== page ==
The UK is to ratify the International Labour Organization’s (ILO) convention on workplace violence and harassment, the government has announced today.
In a written statement to MPs, Work and Pensions Secretary Thérèse Coffey said ratifying the convention “is the right course of action” and hoped the move reassures parliament of “the government’s commitment to tackling violence and harassment in the world of work”.
Adopted in 2019 after two years of negotiations, the convention recognises the right of everyone to work free from violence and harassment, and provides a common framework for action.
The convention also provides the first internationally accepted definition of violence and harassment in the world of work.
Under the treaty, “violence and harassment” refers to a range of unacceptable behaviours and practices likely to result in physical, psychological, sexual, or economic harm, including gender-based violence and harassment.
The convention defines “gender-based violence and harassment” as violence and harassment directed at persons because of their sex or gender, or affecting persons of a particular sex or gender disproportionately, and includes sexual harassment.
The treaty sets minimum obligations for governments, including ensuring comprehensive national laws against workplace harassment and violence, as well as prevention measures, enforcement, and access to remedies for victims, such as complaint systems, whistleblower protections, and compensation.
Before ratification can be confirmed in the UK, the government must lay the convention’s text in the form of a command paper in both houses of parliament together with an explanatory memorandum propose the treaty be ratified.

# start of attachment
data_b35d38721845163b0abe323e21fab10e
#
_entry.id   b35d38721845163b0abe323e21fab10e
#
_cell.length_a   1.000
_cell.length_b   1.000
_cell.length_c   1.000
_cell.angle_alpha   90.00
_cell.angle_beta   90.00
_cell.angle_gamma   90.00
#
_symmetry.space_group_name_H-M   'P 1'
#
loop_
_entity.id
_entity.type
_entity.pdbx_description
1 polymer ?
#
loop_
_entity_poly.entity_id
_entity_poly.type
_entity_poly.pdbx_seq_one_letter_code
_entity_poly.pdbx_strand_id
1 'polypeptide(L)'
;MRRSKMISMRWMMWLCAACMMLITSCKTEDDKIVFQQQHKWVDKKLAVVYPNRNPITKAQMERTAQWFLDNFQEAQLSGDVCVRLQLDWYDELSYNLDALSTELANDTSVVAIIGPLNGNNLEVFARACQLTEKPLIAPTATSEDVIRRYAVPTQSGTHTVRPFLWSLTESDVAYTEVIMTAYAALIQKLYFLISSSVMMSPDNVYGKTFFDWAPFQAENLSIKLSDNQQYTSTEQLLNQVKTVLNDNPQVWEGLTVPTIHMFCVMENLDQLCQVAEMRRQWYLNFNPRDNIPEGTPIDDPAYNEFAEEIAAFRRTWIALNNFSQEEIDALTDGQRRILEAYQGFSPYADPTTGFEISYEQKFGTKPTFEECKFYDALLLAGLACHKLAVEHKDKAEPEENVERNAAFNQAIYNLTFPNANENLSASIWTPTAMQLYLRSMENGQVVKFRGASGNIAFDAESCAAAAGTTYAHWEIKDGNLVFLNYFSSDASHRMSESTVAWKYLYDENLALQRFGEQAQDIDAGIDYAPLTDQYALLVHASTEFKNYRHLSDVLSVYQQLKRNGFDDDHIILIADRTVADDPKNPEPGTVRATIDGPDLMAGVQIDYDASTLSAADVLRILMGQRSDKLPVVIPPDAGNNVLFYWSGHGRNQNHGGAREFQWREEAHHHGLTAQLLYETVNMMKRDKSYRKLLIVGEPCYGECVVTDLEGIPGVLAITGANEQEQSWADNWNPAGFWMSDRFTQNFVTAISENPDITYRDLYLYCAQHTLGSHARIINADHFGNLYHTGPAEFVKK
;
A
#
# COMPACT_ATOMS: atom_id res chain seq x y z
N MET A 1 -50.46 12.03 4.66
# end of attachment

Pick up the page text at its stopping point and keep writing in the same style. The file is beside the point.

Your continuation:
If no objections are raised in the next 21 parliamentary sitting days, the government will draw up the UK’s instrument of ratification, with the convention coming into force 12 months after the instrument is deposited with the ILO.
“These measures will not only strengthen protections for those affected by harassment at work but will also motivate employers to make improvements to workplace practices and culture,” said Coffey.
“The government will not waver in our defence of the rights of women and girls to live free from violence and abuse. The UK will continue to protect and promote the safety and rights of women and girls overseas, and call for all member states to remain committed to international conventions, including by ratifying the [convention] as a means of promoting its aims globally.”
Commenting on the news, TUC General Secretary Frances O’Grady said ratifying the convention was a welcome statement of intent by the government but that enforcement was key.
“No matter who you are, or the job you do, you should be safe from violence and harassment at work. But each year thousands of UK workers are assaulted, abused, and harassed while trying to do their job. And we have even seen a rise in violence and abuse towards key workers in the pandemic,” she said.
“Unions, government, and industry must now work together on the laws and workplace policies needed to prevent abuse and punish those responsible. This should include recognising that not every worker faces the same risks. Insecure workers, frontline staff, women, Black workers, and those with other protected characteristics face greater risks that must be addressed.”
In July, the government announced it will introduce a new duty on employers to take preventative steps to safeguard employees from sexual harassment by co-workers, clients, or customers.